said, he trusted the Chancellor of the Exchequer would give the House an assurance that he did not intend to proceed with his Resolutions on Monday—it was impossible they could be discussed so early and unexpectedly. Those Resolutions would not be circulated till to-morrow morning, and what opportunity would Members have of considering the bearing of those Resolutions on the practice of the House, if the Chancellor of the Exchequer persisted in his intention of proposing them on Monday? The right hon. Gentleman the Member for Buckinghamshire and the right hon. Gentleman the Member for Kilmarnock had left the House. Those hon. Gentlemen were not aware of the sudden change which had come over the mind of the Government, and, unless they had distinct notice, they would be surprised, when they came down to the House on Monday, to find that these most important Resolutions were to be taken that evening. Moreover, it was well known that the first business on Monday would be the election of a Speaker; so that no one could say at what time the Resolutions would be reached. It must be remembered that the Resolutions introduced last year were not those of the Committee, but the amended ones of the Government. The present proposal was only a manœuvre to secure the premature discussion of the subject, and he gave notice that, if Her Majesty's Government would persist in that most unusual and unParliamentary course, he would give the strongest opposition he could, and would endeavour to induce his hon. Friends to avail themselves of all the forms of the House to prevent a discussion in so very improper a manner.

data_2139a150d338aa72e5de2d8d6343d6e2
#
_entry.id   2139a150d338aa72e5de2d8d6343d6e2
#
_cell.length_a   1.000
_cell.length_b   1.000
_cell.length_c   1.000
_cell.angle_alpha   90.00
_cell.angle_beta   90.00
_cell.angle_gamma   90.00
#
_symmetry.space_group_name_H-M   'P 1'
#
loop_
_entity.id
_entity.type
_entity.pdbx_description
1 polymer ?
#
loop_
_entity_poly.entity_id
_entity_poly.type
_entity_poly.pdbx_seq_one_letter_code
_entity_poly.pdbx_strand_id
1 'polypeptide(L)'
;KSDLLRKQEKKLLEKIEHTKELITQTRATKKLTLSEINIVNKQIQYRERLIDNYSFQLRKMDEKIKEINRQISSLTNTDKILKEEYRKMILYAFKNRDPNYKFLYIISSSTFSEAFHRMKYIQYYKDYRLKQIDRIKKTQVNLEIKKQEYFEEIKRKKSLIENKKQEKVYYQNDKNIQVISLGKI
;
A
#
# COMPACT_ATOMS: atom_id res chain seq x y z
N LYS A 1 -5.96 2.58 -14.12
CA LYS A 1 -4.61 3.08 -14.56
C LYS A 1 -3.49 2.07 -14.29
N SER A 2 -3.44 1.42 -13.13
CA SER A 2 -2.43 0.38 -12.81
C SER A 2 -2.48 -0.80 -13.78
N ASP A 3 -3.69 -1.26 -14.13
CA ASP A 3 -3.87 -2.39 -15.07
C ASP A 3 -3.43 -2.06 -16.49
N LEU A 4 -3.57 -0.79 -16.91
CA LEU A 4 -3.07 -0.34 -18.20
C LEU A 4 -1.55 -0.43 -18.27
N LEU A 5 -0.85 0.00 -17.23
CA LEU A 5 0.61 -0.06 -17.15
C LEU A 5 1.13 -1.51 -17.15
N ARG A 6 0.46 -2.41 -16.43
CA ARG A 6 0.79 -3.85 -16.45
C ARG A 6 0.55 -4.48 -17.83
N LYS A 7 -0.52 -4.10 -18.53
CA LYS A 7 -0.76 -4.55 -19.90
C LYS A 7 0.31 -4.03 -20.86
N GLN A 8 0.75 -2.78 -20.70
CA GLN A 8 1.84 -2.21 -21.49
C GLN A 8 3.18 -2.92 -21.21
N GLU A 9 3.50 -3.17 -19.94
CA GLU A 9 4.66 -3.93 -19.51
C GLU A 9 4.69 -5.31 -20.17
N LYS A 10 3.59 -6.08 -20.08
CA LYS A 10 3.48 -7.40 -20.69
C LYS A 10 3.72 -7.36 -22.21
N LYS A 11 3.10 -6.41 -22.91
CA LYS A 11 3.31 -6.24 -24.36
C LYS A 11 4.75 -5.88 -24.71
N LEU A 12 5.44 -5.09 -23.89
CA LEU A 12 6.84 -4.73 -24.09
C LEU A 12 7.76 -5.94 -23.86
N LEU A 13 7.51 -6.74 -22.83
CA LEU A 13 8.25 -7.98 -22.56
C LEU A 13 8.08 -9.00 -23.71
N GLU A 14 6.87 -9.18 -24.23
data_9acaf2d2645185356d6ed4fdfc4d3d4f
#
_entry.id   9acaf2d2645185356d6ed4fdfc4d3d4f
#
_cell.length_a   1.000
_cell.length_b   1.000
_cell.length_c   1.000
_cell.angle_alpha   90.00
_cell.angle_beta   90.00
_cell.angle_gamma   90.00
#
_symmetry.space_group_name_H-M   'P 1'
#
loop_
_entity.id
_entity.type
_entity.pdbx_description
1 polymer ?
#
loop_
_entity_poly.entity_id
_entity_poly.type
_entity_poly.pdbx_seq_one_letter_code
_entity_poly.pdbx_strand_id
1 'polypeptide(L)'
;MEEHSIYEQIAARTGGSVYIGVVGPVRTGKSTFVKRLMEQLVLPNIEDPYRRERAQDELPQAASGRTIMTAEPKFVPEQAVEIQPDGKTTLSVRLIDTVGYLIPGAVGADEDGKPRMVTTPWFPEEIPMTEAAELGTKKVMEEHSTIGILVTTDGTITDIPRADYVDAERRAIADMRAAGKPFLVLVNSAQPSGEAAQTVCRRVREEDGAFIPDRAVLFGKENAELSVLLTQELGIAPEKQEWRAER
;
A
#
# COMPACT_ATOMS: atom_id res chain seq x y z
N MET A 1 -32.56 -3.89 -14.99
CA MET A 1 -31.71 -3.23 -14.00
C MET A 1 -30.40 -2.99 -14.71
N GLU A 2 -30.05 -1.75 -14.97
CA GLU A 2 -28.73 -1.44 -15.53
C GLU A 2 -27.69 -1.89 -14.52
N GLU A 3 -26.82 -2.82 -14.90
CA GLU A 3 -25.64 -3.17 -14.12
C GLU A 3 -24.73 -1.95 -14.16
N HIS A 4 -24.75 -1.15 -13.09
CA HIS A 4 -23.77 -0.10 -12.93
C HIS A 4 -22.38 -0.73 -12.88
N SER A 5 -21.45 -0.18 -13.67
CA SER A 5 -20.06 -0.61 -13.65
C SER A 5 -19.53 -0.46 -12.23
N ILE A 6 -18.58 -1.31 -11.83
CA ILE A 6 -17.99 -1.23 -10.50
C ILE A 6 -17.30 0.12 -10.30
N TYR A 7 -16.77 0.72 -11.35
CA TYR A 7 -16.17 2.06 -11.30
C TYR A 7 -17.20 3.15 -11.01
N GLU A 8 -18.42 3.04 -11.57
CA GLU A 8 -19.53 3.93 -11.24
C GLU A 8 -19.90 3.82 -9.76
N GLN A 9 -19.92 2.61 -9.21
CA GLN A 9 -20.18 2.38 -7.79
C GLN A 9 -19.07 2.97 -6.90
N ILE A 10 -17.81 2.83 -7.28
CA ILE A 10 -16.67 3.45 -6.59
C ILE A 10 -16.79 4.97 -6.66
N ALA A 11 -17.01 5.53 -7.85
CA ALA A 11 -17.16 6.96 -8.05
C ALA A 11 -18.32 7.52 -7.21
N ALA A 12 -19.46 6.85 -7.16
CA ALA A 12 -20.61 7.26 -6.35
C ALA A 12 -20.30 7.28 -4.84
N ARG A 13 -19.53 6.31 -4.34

also expressed his hope that the Government would not persist in taking the Resolutions on Monday. The subject was one in which hon. Members of all shades of opinion took a deep interest, and the premature discussion of it would be attended with much inconvenience. Referring to a remark of the noble Lord the Member for Haddingtonshire (Lord Elcho), he said he had never any intention of unfairly or unduly restricting the privileges of Members of the House.

Amendment and Motion, by leave, withdrawn.